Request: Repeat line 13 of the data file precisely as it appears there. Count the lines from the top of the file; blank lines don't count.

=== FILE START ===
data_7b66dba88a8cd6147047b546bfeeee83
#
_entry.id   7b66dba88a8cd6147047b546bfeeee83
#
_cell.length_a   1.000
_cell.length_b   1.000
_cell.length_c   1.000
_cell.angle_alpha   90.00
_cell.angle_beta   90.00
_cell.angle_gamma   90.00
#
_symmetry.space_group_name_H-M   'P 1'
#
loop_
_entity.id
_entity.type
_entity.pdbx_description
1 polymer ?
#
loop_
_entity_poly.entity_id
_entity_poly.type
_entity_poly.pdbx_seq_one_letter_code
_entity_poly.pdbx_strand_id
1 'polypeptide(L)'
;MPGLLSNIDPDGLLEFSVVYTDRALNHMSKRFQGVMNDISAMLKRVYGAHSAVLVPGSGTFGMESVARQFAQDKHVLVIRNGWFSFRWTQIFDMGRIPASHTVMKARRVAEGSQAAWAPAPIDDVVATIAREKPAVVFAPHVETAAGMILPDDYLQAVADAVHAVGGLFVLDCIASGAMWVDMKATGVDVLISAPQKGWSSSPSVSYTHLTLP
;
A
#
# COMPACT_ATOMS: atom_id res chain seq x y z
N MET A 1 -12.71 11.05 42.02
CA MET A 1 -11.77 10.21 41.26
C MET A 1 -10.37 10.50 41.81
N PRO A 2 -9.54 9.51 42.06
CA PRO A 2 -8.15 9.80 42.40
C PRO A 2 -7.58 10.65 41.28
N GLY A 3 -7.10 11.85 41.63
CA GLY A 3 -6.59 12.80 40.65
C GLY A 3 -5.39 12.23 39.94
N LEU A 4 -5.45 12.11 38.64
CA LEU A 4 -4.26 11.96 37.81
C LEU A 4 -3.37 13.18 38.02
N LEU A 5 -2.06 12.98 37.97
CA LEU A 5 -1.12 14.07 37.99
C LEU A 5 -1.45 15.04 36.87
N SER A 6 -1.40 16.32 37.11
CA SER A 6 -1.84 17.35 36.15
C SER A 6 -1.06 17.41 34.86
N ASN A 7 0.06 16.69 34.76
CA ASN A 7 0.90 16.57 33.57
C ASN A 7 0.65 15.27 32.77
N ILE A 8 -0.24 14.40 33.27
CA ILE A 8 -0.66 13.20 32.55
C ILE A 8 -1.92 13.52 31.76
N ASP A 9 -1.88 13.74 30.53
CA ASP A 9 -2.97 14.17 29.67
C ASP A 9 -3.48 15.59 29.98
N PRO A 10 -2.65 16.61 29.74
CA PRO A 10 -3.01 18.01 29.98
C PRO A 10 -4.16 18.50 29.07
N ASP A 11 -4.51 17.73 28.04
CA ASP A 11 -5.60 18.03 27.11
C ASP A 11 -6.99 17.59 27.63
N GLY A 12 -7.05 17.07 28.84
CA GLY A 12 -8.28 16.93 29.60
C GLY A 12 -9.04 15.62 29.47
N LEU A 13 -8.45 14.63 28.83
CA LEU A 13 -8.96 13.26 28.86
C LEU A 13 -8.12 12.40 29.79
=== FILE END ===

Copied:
#